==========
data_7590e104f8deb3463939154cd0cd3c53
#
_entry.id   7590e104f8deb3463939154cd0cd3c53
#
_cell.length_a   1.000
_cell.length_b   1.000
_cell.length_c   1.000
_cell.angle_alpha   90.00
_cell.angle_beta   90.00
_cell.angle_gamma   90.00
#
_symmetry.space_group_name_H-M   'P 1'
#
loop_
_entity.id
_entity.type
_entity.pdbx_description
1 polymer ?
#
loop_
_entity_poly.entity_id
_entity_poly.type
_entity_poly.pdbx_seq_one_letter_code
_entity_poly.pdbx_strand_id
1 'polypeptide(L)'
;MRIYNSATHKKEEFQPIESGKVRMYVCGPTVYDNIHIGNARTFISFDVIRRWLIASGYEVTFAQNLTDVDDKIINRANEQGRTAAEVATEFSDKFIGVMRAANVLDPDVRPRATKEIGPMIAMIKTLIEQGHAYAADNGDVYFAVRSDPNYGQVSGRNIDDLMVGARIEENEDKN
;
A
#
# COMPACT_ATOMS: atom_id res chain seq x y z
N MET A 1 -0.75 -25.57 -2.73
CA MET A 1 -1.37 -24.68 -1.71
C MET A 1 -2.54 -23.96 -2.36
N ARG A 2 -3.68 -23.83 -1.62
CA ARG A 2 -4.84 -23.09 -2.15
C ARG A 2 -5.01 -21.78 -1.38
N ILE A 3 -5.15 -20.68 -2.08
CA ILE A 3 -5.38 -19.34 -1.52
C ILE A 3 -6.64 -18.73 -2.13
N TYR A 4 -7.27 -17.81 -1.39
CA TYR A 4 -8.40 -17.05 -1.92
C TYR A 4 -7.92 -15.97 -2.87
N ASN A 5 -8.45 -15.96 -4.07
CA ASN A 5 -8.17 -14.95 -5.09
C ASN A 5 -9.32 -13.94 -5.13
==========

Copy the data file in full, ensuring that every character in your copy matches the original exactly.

data_7590e104f8deb3463939154cd0cd3c53
#
_entry.id   7590e104f8deb3463939154cd0cd3c53
#
_cell.length_a   1.000
_cell.length_b   1.000
_cell.length_c   1.000
_cell.angle_alpha   90.00
_cell.angle_beta   90.00
_cell.angle_gamma   90.00
#
_symmetry.space_group_name_H-M   'P 1'
#
loop_
_entity.id
_entity.type
_entity.pdbx_description
1 polymer ?
#
loop_
_entity_poly.entity_id
_entity_poly.type
_entity_poly.pdbx_seq_one_letter_code
_entity_poly.pdbx_strand_id
1 'polypeptide(L)'
;MRIYNSATHKKEEFQPIESGKVRMYVCGPTVYDNIHIGNARTFISFDVIRRWLIASGYEVTFAQNLTDVDDKIINRANEQGRTAAEVATEFSDKFIGVMRAANVLDPDVRPRATKEIGPMIAMIKTLIEQGHAYAADNGDVYFAVRSDPNYGQVSGRNIDDLMVGARIEENEDKN
;
A
#
# COMPACT_ATOMS: atom_id res chain seq x y z
N MET A 1 -0.75 -25.57 -2.73
CA MET A 1 -1.37 -24.68 -1.71
C MET A 1 -2.54 -23.96 -2.36
N ARG A 2 -3.68 -23.83 -1.62
CA ARG A 2 -4.84 -23.09 -2.15
C ARG A 2 -5.01 -21.78 -1.38
N ILE A 3 -5.15 -20.68 -2.08
CA ILE A 3 -5.38 -19.34 -1.52
C ILE A 3 -6.64 -18.73 -2.13
N TYR A 4 -7.27 -17.81 -1.39
CA TYR A 4 -8.40 -17.05 -1.92
C TYR A 4 -7.92 -15.97 -2.87
N ASN A 5 -8.45 -15.96 -4.07
CA ASN A 5 -8.17 -14.95 -5.09
C ASN A 5 -9.32 -13.94 -5.13